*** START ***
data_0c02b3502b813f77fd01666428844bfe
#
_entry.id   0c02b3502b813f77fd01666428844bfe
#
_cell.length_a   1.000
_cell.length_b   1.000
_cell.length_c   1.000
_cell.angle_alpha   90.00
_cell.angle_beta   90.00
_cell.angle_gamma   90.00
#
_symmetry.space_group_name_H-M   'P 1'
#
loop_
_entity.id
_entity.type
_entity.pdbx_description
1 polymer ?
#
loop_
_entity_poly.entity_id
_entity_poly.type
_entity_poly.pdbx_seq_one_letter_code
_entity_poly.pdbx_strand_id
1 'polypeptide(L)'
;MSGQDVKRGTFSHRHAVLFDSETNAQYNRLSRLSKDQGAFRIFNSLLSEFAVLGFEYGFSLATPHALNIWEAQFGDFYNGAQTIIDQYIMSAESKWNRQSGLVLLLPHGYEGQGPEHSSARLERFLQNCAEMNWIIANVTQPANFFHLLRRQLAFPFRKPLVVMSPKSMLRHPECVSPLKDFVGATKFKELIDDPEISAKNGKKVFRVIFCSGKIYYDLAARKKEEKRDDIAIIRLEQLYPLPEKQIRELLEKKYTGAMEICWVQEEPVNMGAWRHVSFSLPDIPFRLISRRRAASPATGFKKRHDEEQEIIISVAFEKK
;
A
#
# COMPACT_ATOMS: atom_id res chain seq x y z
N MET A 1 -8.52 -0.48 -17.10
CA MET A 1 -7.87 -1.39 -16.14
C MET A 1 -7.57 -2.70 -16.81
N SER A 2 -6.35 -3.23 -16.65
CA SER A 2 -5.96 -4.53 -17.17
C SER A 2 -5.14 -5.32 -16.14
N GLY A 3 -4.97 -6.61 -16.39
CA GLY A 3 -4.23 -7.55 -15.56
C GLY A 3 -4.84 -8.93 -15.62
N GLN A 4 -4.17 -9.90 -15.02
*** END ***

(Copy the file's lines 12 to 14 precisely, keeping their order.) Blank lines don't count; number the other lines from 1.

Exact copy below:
_symmetry.space_group_name_H-M   'P 1'
#
loop_